By Dick Morris
Posted: 02/09/09 06:23 PM [ET]
Secretary of State Hillary Rodham Clinton is finding that her job
description is dissolving under her feet, leaving her with only a vestige of
the power she must have thought she acquired when she signed on to be
President Obama's chief Cabinet officer.
Since her designation:
- Vice President Biden has moved vigorously to stake out foreign
policy as his turf. His visit to Afghanistan, right before the Inauguration,
could not but send a signal to Hillary that he would conduct foreign policy
in the new administration, leaving Hillary in the role of backup.
- Richard Holbrooke, the former Balkan negotiator and U.N. ambassador, has been named special envoy to Afghanistan and Pakistan. He insisted on
direct access to the president, a privilege he was denied during much of the
- Former Sen. George Mitchell (D-Maine), negotiator of the Irish Peace
Accords, was appointed to be the administration's point man on Arab-Israeli
- Samantha Powers, Obama's former campaign aide, who once called
Hillary a "monster," has been appointed to the National Security Council
(NSC) as director of "multilateral affairs."
- Gen. James L. Jones, Obama's new national security adviser, has
announced an expansion of the membership and role of the NSC. He pledges to
eliminate "back channels" to the president and wants to grow the NSC's role
to accommodate the "dramatically different" challenges of the current world
- Susan Rice, Obama's new United Nations ambassador, insisted upon and
got Cabinet rank for her portfolio, and she will presumably also have the
same kind of access to Obama that she had as his chief foreign policy
adviser during the campaign.
So where does all this leave Secretary of State Clinton?
While sympathy for Mrs. Clinton is outside the normal fare of these
columns, one cannot help but feel that she is surrounded by people who are,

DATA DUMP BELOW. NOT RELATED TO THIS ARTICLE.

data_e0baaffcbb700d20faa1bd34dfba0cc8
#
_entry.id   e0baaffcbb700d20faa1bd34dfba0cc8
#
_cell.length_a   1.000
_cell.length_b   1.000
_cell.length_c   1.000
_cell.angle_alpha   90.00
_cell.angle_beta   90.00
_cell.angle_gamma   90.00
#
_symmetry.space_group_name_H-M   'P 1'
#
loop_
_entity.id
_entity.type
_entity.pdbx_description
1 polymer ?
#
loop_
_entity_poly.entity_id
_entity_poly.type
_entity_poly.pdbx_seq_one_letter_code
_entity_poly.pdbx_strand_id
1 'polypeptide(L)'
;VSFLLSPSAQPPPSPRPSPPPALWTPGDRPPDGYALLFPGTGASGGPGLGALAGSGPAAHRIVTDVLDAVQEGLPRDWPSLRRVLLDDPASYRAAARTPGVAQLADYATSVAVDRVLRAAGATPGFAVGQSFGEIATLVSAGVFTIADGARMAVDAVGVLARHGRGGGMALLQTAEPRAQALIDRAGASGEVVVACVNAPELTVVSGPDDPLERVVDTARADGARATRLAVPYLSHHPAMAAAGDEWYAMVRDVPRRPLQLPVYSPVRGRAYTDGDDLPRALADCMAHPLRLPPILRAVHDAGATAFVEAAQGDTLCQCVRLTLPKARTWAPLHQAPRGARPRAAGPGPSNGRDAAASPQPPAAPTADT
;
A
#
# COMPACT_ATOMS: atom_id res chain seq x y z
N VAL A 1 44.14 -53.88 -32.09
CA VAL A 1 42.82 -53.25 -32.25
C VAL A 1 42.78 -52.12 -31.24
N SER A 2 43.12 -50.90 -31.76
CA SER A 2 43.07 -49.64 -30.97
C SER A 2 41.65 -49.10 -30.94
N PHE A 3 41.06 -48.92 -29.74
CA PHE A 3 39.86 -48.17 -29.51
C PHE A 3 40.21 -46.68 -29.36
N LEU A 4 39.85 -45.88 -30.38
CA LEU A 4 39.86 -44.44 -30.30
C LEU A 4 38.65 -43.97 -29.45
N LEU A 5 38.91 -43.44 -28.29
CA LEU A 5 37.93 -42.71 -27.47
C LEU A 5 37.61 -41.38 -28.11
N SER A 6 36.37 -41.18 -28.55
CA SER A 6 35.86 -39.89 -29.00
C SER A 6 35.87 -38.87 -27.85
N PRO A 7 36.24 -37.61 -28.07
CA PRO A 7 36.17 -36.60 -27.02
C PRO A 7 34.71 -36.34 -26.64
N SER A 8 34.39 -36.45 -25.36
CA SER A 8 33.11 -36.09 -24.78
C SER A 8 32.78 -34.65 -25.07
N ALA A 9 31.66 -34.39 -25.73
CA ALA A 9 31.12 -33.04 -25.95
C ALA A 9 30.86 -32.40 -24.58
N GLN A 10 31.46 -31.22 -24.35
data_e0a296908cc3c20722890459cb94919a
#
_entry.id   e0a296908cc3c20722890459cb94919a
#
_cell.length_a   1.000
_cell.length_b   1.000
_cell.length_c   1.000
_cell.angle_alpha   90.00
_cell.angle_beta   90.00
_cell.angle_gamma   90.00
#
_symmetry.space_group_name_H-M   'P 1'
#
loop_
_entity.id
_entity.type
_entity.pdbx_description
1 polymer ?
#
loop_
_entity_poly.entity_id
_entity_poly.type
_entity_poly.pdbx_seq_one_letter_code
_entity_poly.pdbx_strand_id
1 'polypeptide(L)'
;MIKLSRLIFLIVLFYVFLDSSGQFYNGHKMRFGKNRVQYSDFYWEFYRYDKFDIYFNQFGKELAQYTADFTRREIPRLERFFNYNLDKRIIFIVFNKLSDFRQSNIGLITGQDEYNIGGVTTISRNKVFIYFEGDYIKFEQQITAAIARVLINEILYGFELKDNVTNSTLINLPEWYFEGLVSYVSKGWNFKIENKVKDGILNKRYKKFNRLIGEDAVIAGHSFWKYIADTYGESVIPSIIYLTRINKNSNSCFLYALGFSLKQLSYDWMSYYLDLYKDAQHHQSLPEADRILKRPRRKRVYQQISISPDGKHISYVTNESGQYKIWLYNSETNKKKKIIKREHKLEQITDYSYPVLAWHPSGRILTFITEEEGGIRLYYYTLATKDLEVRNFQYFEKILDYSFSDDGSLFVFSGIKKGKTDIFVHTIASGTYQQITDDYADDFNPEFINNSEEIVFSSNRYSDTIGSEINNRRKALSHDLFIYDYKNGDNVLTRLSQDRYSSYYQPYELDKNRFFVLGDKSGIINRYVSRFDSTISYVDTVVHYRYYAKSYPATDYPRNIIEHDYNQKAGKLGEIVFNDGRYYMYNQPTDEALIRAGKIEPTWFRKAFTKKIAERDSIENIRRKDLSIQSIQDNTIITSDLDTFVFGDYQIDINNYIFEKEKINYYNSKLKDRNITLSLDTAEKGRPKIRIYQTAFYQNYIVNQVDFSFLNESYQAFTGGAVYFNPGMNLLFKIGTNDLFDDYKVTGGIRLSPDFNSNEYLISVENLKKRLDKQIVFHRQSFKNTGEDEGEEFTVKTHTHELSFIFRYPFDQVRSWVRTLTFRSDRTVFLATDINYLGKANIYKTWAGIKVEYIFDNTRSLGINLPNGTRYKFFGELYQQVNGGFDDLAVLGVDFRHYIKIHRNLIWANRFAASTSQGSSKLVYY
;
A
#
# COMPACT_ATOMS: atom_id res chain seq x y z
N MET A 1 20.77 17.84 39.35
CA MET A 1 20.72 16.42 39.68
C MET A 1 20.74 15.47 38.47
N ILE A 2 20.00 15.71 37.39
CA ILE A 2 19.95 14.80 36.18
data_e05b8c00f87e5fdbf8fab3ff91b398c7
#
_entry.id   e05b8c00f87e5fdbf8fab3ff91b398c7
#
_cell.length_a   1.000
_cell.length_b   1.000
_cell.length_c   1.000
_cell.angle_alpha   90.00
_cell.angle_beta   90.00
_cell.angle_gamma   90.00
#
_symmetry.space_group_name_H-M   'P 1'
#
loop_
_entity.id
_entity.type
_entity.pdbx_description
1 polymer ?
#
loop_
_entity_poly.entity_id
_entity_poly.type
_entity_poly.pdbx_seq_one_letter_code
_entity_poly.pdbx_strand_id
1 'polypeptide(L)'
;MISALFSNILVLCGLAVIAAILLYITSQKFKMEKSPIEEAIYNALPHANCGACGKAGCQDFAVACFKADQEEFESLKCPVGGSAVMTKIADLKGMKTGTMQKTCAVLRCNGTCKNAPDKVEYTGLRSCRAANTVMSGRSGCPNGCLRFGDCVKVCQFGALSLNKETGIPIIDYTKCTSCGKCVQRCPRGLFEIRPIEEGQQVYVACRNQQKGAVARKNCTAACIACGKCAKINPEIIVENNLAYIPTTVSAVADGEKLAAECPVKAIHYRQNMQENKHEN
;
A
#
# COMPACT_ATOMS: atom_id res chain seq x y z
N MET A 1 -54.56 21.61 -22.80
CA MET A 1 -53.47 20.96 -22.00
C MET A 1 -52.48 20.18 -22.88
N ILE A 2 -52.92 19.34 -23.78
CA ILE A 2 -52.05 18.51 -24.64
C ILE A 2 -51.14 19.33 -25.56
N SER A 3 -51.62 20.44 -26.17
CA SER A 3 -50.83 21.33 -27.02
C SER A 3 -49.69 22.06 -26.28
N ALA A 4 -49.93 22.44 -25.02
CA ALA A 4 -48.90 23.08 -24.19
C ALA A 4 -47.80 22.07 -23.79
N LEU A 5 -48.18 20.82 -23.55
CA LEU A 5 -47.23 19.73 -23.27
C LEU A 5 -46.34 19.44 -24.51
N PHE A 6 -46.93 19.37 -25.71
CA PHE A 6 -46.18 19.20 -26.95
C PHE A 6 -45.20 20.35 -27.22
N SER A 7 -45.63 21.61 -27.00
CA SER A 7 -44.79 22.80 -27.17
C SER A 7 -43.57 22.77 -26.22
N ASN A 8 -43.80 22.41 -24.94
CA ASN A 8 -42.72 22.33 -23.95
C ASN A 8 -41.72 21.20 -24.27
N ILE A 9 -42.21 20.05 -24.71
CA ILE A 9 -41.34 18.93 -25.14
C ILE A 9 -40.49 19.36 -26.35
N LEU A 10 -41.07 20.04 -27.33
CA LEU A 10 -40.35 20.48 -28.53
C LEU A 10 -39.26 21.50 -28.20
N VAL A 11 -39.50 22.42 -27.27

at best, strangers and, at worst, enemies. The competition that has
historically occupied secretaries of State and national security advisers
seems poised to ratchet up to a new level in the current administration.
Hillary's essential problem is that she is an outsider in the current
mix. She was the adversary in the campaign, and Rice and Powers - at the
very least - know it well, having helped to run the campaign that dethroned
her. Can they - and she - be devoid of bitterness or at least of normal
human trepidation? Not very likely.
The fact is that the power of the secretary of State is not statutory,
nor does it flow from the prestige of the post's occupant. Former Gen. Al
Haig, once supreme commander of NATO and chief of staff to President Nixon,
found that out when he was undercut as secretary by the White House troika
of Mike Deaver, James Baker and Ed Meese. Bill Rogers, Eisenhower's attorney
general and Nixon's California confidant, found himself on the outs from the
moment he became secretary of State, with Henry Kissinger soaking up all the
power through his direct access to Nixon as national security adviser.
The power of the secretary of State flows directly from the president.
But Hillary does not have the inside track with Obama. Rice and Powers,
close advisers in the campaign, and Gen. Jones - whose office is in the
White House - all may have superior access. Holbrooke and Mitchell will have
more immediate information about the world's trouble spots.
So what is Hillary's mandate? Of what is she secretary of State? If
you take the Middle East, Afghanistan and Pakistan out of the equation, what
is left? One would have to assume that the old North Korea hands in the
government would monopolize that theater of action. What, precisely, is it
that Hillary is to do? The question lingers.
And for this she gave up a Senate seat?